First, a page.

The Republican Party of Louisiana (LAGOP) is now accepting contributions in bitcoin via its official website, making it the first major state-level executive committee to turn to bitcoin payments for monetary support.
Only the Libertarian Party has made the same move – in Louisiana and Texas – following guidance from the US Federal Election Commission (FEC) determining that political campaigns and political action committees (PACs) can accept bitcoin as a form of in-kind donation under current federal election laws.
Speaking to CoinDesk, LAGOP executive director Jason Doré said other states may soon follow suit as their party leaders learn more about bitcoin.
Doré told CoinDesk:
“I think the rise of bitcoin’s popularity and use is forcing many public officials to learn about it. Still, many elected officials are not aware of it. If the bitcoin community embraces the use of bitcoin to support and oppose political campaigns, the role of bitcoin will only grow.”
Bitcoin campaign contributions are not the party’s first experience with the digital currency; it has also paid BitPolitic, the group that helped prepare LAGOP to launch bitcoin transactions on its website, in bitcoin.
BitPolitic provides consulting services to political candidates, campaigns and organizations that want to learn about bitcoin technology and incorporate it into the political system.
The LAGOP is using bitcoin payment processor BitPay to accept donations.
Fears over regulation
Doré said the move by the LAGOP was partly motivated by finding better ways to reach and engage its supporters, but that bitcoin also already embodies many conservative principles, such as embracing innovation and the free market, and opposing inflationary monetary policy.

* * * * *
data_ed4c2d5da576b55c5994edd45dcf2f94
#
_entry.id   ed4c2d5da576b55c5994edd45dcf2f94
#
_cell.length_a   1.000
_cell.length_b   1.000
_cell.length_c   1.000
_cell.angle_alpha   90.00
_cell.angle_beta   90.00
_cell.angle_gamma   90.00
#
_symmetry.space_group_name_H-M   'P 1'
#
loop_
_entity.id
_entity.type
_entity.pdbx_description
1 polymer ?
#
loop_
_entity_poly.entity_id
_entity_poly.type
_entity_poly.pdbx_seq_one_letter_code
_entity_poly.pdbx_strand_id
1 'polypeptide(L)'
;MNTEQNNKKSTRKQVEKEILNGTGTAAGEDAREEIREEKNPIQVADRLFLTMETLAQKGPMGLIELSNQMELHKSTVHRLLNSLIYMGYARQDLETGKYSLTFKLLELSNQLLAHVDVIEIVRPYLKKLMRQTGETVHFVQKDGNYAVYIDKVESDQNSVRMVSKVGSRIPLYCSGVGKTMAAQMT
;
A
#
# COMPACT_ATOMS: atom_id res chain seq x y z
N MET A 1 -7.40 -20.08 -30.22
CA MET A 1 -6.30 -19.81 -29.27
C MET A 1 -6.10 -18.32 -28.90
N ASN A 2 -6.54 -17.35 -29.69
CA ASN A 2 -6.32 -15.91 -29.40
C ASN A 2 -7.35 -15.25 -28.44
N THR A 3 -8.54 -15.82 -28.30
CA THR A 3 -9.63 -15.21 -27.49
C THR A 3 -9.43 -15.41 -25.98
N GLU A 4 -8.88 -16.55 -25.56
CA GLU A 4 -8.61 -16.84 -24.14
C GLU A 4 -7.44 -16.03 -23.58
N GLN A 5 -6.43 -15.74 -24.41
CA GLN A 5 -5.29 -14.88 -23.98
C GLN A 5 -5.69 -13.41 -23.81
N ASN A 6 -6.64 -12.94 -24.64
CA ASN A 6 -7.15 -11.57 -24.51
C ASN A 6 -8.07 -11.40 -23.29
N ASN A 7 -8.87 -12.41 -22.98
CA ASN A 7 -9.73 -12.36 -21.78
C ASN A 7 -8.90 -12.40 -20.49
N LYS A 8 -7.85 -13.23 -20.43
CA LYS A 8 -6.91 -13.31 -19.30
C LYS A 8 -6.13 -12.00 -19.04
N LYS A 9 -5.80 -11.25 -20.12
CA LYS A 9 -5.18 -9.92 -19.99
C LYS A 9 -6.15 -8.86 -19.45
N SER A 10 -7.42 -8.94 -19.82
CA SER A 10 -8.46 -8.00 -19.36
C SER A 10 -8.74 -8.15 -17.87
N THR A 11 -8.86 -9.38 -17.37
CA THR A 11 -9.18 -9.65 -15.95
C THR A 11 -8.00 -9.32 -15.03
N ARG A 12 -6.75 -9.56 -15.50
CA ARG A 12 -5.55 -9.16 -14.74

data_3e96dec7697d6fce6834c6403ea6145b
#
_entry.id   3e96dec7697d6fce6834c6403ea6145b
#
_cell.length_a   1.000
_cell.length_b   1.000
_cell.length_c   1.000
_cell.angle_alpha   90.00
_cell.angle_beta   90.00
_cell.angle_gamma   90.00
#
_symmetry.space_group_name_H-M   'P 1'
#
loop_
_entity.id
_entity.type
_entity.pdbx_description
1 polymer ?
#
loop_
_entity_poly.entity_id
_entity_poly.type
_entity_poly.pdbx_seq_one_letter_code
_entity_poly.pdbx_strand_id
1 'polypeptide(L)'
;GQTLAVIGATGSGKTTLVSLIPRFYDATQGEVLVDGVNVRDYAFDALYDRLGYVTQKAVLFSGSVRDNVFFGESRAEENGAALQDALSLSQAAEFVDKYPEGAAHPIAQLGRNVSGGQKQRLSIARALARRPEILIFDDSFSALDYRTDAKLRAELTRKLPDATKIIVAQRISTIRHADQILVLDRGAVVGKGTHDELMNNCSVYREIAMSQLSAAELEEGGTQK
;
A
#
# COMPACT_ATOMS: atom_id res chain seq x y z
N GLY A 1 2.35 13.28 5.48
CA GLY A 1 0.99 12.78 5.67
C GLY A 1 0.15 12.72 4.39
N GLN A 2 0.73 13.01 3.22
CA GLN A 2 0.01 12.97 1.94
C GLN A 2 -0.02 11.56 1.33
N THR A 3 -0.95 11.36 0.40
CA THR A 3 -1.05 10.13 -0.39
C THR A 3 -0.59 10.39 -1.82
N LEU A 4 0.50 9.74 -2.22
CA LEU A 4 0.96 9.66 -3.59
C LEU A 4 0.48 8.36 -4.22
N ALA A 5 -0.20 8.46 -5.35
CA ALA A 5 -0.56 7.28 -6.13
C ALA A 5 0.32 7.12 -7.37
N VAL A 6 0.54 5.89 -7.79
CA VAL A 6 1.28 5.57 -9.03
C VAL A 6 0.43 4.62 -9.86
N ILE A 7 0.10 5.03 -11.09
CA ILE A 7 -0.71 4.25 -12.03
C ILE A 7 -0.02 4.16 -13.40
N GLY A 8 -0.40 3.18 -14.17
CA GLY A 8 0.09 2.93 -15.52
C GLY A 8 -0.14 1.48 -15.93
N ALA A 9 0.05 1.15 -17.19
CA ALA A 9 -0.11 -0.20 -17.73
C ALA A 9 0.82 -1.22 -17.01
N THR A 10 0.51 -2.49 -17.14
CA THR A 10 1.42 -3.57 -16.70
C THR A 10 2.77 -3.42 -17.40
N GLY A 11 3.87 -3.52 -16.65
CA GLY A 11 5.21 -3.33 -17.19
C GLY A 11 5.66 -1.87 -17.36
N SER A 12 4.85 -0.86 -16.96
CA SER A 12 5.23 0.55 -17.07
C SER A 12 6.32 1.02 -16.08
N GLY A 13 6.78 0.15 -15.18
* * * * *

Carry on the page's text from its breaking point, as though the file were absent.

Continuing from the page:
Unfortunately, Democrats may be likely to target bitcoin for regulation, he said, calling for conservatives to “actively fight attempts to impose crippling regulations on the bitcoin community”.
“We know that the leadership of the Democrat Party has rarely met a regulation and a tax it doesn’t like. We see how Democrat-controlled cities have opposed innovative transportation companies like Uber and Lyft in favor of government monopolies.”
Doré juxtaposed left-leaning attitudes on government taxes and regulation against the inflow of libertarians and conservatives that have publicly embraced bitcoin.
Most of the bitcoin-embracing political candidates on this year’s midterm election ballot are running on the Libertarian ticket.
California Lieutenant Governor Gavin Newsom, Colorado Congressman Jared Polis and California Congressional candidate Christina Gagnier are among the few Democrats that accept the digital currency for campaign donations. Although Polis in particular has been an outspoken advocate of the digital currency.
A list of some of the major US political candidates that accept bitcoin can be found here.
The view on the New York BitLicense
In the interview, Doré also took aim at the BitLicense regulations proposed by the New York State Department of Financial Services (NYDFS), which he categorized as demonstrative of New York’s liberal bureaucracy.
“Those who seek to tax and regulate everything they can will certainly be looking to do the same to bitcoin […] These types of regulations are meant to strangle the growing bitcoin community while it is still in its infancy.”
Further, he insinuated that the LAGOP will seek to ensure that Louisiana does not take similar steps that could threaten bitcoin and its innovative potential.
Doré concluded: “In Louisiana, we will continue to take a different approach than our friends in New York by working to create an environment where innovators flourish.”
Disclaimer: CoinDesk founder Shakil Khan is an investor in BitPay.
Only the Libertarian Party has made the same move – in Louisiana and Texas – following guidance from the US Federal Election Commission (FEC) determining that political campaigns and political action committees (PACs) can accept bitcoin as a form of in-kind donation under current […]